Perimeter and area are concepts with which fourth grade students, ages 10 and 11, should be familiar; surface area and volume are topics generally studied formally in fifth or sixth grade and beyond, and often studied in sequence. The goals of this study were to provide evidence that fourth graders are able to (a) understand the concepts of perimeter, area, surface area, and volume and the relationships among them when taught concurrently and (b) solve problems and construct models that require the application of these concepts. Also, the study was designed to assess qualitatively the effects of non-traditional manipulatives (e.g., magnetic cubes, connected cubes, and precut cardstock rectangular shapes) to support the students' understanding of these four concepts. Materials commonly found in elementary mathematics classrooms (e.g., loose cubes, square grids and tiles, and rectangular prisms) were also used.
Nineteen students in a heterogeneous class in a suburban public school participated in eight instructional sessions during which they (a) predicted and verified perimeters, areas, surface areas, and volumes using 2D and 3D models, (b) completed measurement tasks and constructed 3D models, and (c) discussed and wrote about their findings. Students completed culminating construction projects that had specific requirements involving the four concepts.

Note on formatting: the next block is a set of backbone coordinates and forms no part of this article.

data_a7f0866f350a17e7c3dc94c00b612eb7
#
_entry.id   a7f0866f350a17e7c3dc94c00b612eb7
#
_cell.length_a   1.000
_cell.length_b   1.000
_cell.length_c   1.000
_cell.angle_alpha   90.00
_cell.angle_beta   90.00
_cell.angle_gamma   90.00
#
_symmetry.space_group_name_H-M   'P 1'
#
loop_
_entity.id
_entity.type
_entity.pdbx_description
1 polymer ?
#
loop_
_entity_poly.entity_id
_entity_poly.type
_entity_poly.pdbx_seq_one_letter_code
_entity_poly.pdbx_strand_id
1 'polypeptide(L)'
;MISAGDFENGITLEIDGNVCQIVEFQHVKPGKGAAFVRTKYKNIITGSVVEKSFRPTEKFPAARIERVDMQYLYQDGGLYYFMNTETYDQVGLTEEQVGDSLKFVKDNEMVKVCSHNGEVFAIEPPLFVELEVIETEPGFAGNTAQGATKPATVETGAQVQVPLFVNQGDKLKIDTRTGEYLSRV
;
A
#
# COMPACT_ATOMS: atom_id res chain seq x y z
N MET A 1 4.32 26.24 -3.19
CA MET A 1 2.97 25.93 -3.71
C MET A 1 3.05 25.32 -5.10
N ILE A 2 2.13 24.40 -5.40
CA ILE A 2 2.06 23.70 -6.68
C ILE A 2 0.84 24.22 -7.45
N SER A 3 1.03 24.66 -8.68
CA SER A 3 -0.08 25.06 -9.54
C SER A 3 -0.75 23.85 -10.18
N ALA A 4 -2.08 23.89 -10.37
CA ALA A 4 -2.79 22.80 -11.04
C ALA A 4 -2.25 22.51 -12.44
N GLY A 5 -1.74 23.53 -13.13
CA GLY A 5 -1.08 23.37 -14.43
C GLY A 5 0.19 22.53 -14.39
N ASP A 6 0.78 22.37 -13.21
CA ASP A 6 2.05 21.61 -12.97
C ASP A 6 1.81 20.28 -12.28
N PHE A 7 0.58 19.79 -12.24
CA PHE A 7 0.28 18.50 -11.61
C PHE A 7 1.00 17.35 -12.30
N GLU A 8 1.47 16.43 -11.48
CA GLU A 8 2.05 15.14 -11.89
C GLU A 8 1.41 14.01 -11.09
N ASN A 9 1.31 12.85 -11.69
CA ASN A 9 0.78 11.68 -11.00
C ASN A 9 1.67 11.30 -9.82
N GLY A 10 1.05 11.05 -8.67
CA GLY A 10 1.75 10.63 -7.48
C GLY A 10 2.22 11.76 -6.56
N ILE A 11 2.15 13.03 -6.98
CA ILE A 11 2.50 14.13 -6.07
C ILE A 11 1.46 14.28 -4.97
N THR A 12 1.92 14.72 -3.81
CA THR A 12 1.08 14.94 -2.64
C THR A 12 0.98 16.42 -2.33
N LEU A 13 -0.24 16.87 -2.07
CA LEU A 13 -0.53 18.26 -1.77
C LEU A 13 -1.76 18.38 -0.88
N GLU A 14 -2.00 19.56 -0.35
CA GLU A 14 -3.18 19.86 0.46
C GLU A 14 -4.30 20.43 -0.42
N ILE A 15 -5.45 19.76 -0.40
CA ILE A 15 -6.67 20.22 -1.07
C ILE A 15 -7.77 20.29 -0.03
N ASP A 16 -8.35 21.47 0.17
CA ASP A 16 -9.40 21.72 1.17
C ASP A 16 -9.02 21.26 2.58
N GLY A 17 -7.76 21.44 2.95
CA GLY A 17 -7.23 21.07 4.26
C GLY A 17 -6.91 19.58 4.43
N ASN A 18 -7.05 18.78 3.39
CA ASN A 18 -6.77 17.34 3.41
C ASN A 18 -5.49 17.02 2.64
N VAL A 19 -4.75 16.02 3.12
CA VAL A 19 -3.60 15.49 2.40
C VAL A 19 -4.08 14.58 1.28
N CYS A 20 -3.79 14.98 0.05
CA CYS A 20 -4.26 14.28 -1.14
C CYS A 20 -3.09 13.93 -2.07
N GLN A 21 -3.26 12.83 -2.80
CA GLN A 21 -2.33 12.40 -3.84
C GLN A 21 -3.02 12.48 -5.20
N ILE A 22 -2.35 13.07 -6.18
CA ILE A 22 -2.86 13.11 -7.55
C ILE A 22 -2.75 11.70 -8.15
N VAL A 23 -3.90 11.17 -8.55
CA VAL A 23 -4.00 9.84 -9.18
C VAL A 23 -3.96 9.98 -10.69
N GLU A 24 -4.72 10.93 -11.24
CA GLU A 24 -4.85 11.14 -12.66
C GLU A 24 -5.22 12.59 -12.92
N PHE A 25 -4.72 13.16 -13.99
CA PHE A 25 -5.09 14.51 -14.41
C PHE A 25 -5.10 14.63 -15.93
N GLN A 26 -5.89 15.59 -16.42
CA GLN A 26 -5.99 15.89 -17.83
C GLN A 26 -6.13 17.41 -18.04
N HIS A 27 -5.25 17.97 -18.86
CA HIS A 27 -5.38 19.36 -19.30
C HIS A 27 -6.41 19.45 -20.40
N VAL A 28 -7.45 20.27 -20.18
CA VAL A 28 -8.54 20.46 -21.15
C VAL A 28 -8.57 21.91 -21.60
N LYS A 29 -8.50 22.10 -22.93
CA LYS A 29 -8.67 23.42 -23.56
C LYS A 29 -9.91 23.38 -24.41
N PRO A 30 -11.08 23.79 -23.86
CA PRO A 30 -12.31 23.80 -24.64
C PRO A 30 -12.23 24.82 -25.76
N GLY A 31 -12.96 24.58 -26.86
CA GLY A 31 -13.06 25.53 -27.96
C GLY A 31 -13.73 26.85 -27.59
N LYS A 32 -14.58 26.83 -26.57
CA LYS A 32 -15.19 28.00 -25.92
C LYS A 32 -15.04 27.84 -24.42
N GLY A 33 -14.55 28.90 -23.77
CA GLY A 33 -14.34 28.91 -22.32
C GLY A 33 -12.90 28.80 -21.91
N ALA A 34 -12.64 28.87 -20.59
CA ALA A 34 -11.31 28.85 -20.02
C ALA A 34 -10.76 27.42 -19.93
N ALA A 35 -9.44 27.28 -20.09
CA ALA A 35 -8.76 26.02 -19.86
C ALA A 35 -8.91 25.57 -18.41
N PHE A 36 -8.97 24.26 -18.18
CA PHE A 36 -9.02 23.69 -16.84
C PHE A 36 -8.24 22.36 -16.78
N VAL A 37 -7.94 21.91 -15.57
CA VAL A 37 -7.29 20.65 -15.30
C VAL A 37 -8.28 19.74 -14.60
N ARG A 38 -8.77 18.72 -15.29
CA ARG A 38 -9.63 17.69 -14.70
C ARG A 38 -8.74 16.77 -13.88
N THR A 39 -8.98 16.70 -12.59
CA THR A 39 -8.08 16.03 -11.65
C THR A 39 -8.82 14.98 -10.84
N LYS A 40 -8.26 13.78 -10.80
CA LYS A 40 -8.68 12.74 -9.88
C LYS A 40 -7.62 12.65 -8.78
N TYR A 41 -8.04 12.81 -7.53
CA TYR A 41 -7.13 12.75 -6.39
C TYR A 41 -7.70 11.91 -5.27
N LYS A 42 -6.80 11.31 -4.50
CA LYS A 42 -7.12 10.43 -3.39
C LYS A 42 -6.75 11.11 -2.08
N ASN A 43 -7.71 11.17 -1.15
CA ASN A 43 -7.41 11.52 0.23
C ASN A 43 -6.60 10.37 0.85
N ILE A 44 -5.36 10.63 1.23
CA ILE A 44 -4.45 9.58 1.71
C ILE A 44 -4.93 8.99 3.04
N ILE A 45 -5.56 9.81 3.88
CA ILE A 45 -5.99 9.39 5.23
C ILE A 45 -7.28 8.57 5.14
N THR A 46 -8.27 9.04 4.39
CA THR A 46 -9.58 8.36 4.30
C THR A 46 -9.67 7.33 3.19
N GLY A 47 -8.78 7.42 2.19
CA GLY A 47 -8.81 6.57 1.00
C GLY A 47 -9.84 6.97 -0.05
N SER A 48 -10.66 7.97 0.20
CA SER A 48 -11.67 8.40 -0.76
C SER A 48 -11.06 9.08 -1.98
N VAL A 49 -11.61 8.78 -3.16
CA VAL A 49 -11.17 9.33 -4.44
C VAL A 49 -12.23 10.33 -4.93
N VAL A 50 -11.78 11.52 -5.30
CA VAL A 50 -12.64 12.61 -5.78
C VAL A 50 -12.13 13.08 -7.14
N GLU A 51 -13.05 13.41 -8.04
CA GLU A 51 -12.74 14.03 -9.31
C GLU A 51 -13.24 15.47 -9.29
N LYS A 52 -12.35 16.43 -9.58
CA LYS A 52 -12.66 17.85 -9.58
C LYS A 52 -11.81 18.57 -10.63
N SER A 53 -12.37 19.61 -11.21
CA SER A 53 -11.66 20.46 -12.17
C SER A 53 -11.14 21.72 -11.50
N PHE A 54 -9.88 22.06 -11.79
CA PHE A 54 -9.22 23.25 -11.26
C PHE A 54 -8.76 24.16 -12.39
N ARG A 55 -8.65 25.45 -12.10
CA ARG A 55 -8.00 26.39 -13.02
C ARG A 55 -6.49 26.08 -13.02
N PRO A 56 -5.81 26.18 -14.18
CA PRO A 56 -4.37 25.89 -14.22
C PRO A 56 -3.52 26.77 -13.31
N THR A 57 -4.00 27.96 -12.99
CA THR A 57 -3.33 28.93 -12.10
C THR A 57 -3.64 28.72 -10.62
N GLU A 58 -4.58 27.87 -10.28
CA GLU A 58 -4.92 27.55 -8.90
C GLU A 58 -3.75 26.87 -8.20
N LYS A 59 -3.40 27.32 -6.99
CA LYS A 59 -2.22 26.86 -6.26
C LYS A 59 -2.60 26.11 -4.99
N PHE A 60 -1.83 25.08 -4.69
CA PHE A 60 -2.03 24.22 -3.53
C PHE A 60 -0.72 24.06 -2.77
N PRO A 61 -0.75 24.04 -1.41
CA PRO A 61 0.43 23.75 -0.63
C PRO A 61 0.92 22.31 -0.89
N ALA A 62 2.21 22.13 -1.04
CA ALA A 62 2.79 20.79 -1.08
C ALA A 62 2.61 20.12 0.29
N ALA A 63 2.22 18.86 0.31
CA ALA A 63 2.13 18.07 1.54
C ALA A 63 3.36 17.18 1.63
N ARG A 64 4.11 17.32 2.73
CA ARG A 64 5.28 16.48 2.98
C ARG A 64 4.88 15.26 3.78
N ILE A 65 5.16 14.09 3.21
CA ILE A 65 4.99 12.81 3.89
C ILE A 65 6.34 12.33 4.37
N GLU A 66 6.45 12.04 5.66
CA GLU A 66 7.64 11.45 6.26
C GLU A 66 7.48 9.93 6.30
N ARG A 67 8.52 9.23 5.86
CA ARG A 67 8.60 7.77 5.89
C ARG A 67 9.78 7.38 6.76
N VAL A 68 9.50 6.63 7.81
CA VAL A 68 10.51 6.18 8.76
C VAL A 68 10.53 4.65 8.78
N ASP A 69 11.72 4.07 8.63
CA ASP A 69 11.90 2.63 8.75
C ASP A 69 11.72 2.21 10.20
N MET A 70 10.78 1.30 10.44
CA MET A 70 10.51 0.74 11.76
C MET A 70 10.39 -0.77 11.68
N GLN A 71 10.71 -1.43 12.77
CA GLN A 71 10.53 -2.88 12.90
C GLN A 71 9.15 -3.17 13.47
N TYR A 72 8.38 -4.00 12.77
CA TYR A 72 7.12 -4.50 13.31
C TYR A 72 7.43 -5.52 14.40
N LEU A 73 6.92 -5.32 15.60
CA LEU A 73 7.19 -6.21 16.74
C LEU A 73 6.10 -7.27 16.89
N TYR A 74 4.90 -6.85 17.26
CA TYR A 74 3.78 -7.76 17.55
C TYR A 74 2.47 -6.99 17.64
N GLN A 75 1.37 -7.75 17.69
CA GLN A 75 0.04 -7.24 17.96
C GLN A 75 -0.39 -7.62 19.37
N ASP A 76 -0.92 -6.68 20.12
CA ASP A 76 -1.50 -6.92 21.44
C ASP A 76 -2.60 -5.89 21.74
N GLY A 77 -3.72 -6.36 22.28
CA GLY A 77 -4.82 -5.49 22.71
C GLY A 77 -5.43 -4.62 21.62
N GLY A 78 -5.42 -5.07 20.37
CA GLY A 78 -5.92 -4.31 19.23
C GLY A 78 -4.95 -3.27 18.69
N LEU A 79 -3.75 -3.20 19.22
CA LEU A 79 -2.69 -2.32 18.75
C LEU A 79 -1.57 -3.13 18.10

The pretest and identical posttest consisted of released questions from state and national tests as well as questions that required students to use manipulatives. Results from paired t-tests on the released questions (t = 3.05, df = 18, p <0.01) and on questions that required the use of manipulatives (t = 6.82, df = 18, p < 0.001) indicate a significant whole-class improvement. Challenges that confronted students and factors that contributed to the success of the students' understanding of perimeter, area, surface area, and volume when taught concurrently are summarized in four categories: the use and availability of the manipulative materials; the tasks and exploratory activities that involved the concurrency of the concepts; the consistent use of accurate mathematical terminology; and the establishment of a cooperative learning community. The findings from this study are compared to previous research and theory; recommendations for further research opportunities are suggested.
|Advisor:||Schliemann, Analucia D.|
|Commitee:||Kenney, Margaret J., Ruane, Kim, Schwartz, Judah L.|
|School Location:||United States -- Massachusetts|
|Source:||DAI-A 70/04, Dissertation Abstracts International|
|Subjects:||Mathematics education, Elementary education, Secondary education|
|Keywords:||Area, Elementary mathematics, Fourth-grade, Geometry, Measurement, Perimeter, Surface area, Volume|
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